We’ve all been there in some shape or form: that feeling of anxiety. It is a familiar feeling for me. I’ve had it on and off through most of my life. When it’s bad, my heart and head feel like they’re fluttering at mach speeds trying to out pace each other. When it’s managed, it’s often been the extra burst of energy that has allowed me to accomplish some pretty cool things. I don’t look like an anxious person, I’m a pretty chill mother and boss, but inside my head, I’ve usually got enough logistics running to help out NASA. I can plan and execute like a mother. The problem is that it’s not always necessary. One of my top tips to manage anxiety with my clients is to rediscover what used to make them feel good. For me, that’s yoga.
Yoga may not be your thing, but something is. I’ve had great conversations helping clients rediscover what they used to do that helped them feel good. What was the thing that brought them calm or joy or really built their sense of self? For some, it was dance, or singing, or running. For others, it was taking the time to write or curl up with a good book or spend time in the backyard. Most of us have one or two things that we can remember always loving or always feeling good when we were doing them regularly.
A great anxiety management tip: go back to what you know. You may be surprised by what you find out about yourself.
After a Sunday morning (4:08 AM) wakeup from the scent of a freshly baked Jack’s frozen pizza wafting up the stairs (one of my teenagers is taking advantage of the last remaining nights of winter break to stay up late as they often like to do), I had to revisit this mantra myself.
While I like to be up early, I don’t like to be up at 4:08 am, and it takes me awhile to fall back asleep. Long enough that I get to the point of contemplating whether or not I should get up and tackle my Sunday to-do list. God may have said to rest on the 7th day, but Sundays often feel like the day of all days to prepare for the upcoming week, and for me, there is usually a sense of anxiety about using the day in the most efficiently balanced way of planning, preparing, self care, laundry, family time and a nap. Today there is a bit more on my plate because my daughter is heading back to school this week and that comes with its own set of challenges. So, as I laid in the warm bed, trying my best to meditate and burrow back into the covers, cajoling my active brain back into sleep I could feel the anxiety building.
Thankfully, this morning I was able to fall back asleep. My secret: counting in sets of 10 with my breath, odds on the inhales, evens on the exhales. When I woke again I knew that I needed to do something about the anxiety because otherwise I would spin, so with about 7 minutes to spare, I put on my yoga clothes, grabbed some tea, and went to a yoga class. I have been a fairly frequent doer of yoga for close to 20 years; however, for no good reason other than life has been happening, I haven’t been to a class in close to 3 months. I had motivation though, I just felt like I needed to get there this morning, the thought was, go back to what you know.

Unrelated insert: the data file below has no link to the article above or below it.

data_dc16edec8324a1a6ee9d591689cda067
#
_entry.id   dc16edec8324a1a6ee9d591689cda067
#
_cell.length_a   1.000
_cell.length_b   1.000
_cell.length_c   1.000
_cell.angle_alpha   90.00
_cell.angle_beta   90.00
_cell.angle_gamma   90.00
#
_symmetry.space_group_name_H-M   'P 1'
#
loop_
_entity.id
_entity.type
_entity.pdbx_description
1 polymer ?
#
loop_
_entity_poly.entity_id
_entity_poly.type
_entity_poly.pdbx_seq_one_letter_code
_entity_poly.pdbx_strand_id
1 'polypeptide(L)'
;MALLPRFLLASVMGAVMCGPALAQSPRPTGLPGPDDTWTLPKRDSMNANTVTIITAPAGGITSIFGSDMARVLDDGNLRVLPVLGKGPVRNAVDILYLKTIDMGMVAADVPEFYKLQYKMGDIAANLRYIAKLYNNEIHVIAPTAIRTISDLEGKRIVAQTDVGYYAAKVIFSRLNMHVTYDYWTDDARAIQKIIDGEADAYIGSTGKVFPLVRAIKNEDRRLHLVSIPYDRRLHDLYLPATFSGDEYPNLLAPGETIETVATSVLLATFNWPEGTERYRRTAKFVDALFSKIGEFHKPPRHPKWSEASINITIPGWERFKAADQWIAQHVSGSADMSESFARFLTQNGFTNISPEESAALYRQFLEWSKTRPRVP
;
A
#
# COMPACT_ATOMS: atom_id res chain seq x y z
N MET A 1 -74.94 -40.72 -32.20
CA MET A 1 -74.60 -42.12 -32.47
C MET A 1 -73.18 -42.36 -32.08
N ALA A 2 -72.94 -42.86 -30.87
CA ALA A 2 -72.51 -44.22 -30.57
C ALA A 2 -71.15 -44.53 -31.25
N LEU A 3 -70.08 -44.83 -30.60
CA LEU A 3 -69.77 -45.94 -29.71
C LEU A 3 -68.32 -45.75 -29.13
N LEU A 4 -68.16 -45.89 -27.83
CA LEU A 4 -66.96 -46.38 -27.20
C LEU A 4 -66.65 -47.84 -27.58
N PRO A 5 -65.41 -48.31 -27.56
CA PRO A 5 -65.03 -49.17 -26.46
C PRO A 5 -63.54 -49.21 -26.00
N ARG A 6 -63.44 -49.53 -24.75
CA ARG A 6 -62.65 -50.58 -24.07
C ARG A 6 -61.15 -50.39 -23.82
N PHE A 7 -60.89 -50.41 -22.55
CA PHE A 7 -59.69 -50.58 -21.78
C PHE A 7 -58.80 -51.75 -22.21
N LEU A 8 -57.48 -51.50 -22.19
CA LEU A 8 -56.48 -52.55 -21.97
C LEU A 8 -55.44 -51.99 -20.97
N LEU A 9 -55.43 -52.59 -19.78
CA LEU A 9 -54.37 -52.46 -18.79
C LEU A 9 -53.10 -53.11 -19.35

The first downward dog and forward fold were downright painful, and for a moment I wondered if I was going to make it through class, but I kept going. One of the great things about yoga, in a class format, is that you don’t know what is coming next, so your brain has to pay attention. If your brain is paying attention to the instructor and how not to fall on your ass, it cannot pay attention to all the monkey business in your head.
Benefit number one of going back to what you know: the simple act of choosing to do something clears your head, one way or another.
There were definitely some moments of doubt and I can’ts, but midway through class, it didn’t matter what my brain was thinking, I was in the middle of doing it anyway. We think thoughts all day long, and they’re real, but they’re not always accurate. How many times do we find ourselves in the middle of an “I can’t” moment, only to find that we just did?
Benefit number two of going back to what you know: the familiar will trigger memories of “I can,” and your brain and body will follow along.
I saw friendly faces, I got a big hug and a Happy New Year, I walked into the studio that I know and love, rolled out my mat, loosened up my tight back and hips, and laughed at myself. I remembered being strong and yoga being a necessary part of my self care routine, so I dropped the worries and got some perspective. Most of all, I felt good. Don’t forget, the familiar feels good, and when we stoke those parts of our lives that feel good, everything else is much easier.